Magdy's appeals to a more American palate with its well-known Philly cheesesteak: slightly greasy, very tasty shredded beef covered in melted American cheese on a hard roll ($4). But the real winner here is what Magdy—a former restaurant cook who has been in this same spot for 15 years—calls "chicken scampi over rice." It's a fresh take on the common street-cart dish of chicken over rice that is often Indian- or Middle Eastern-spiced. The bite-size pieces of white meat chicken are simply coated in salt, garlic, and black pepper, and perfectly grilled. It comes with saffron rice, fresh tomatoes, sweet sautéed onions, and just the right amount of red and white sauces. Service is speedy, so don't be put off by the typical lunchtime lines. Magdy's wife, Jennifer (who quit her job as a schoolteacher to help), takes your order and money while you wait, and two extra grill guys bag and prep. 46th St. and Park Ave.
WASHINGTON SQUARE PARK
South Indian: N.Y. Dosas
Even nonvegetarians line up for Thiru Kumar's Vendy Award winning South Indian crepes. The best is arguably the Pondicherry, a delicate, flaky lentil-and-rice-flour pancake loosely wrapped around curry potatoes, crunchy lettuce, and finely chopped vegetables, accented by coconut chutney and served with a side of spicy sambar. It's insanely tasty for something so healthy, and so cheap ($6). Kumar, who is somewhat of a neighborhood hero, is so friendly and enthusiastic about his food that he's even been known to give it away, occasionally throwing in a side dish or an entire meal. Bypass the dosa line by quick-ordering an appetizer like the crispy delicious drumstick (soy protein on a sugarcane stick, dipped in chili garlic sauce) at the side window. W. 4th St. at Sullivan St.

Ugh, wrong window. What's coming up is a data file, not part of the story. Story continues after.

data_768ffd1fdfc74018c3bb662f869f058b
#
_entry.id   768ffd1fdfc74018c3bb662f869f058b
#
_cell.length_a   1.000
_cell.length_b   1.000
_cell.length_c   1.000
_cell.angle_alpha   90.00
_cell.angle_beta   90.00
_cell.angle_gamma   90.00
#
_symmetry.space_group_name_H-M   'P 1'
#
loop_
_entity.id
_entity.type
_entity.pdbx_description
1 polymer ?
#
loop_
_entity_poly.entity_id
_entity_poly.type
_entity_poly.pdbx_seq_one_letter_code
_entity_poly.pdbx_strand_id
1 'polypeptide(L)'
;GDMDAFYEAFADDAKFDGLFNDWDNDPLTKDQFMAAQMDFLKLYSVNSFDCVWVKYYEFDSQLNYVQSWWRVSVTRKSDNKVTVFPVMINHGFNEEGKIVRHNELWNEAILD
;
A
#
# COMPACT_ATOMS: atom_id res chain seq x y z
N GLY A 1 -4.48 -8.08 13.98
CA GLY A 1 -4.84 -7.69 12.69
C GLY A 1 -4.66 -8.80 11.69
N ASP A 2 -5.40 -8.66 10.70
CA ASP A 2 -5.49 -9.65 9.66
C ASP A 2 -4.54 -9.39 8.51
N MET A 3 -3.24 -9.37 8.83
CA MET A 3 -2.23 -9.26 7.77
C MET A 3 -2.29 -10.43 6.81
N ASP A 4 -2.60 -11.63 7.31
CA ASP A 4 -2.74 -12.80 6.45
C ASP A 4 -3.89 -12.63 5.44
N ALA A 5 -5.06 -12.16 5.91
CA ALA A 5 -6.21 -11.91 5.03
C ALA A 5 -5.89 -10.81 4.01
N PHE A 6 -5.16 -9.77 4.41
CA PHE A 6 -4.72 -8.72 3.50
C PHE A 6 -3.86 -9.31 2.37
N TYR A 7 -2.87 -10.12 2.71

Greek/American: Carnegie John's
The modestly charming chef John has been in this spot next to Carnegie Hall for 12 years, and his one-man cart is so busy with regulars that he often runs out of the coveted chicken over rice. His chicken is amazing—a simple, marinated breast griddled and then grilled to order and delivered with a tzatziki that's thick with cucumber and not from a squirt bottle. The rest of the menu is similarly impressive because the quality meat is not drowned in sauce or spice and John has mastered the grill/griddle technique. The champion cheeseburger goes from griddle to grill and then back to the griddle for a charred, juicy patty that's then covered in thick slices of American cheese and a bun that's been griddle-toasted on both sides. It's the best $4 burger in Midtown.56th St. and 7th Ave.
Jamaican: The Jamaican Dutchy
O'Neil, the cart's cook, makes a hearty curry goat that's long-stewed with terrific, subtle curry flavor. His herb-rubbed jerk chicken is the real thing—incredibly moist dark-meat chicken falling off the bone with heat that you feel in the back of your throat. Everything is served with steamed cabbage, naturally sweet fried plantains, and rice and peas (or dumplings). Don't miss the specials posted out front. Also of note: Stew peas are most certainly not vegetarian (rather, they're stewed beef and pigs' tails, bones and all!), and O'Neil and his sidekicks are on island time, so be patient (meals $8–$12). 51st St. between 6th and 7th Aves., twitter.com/Jamaicandutchy.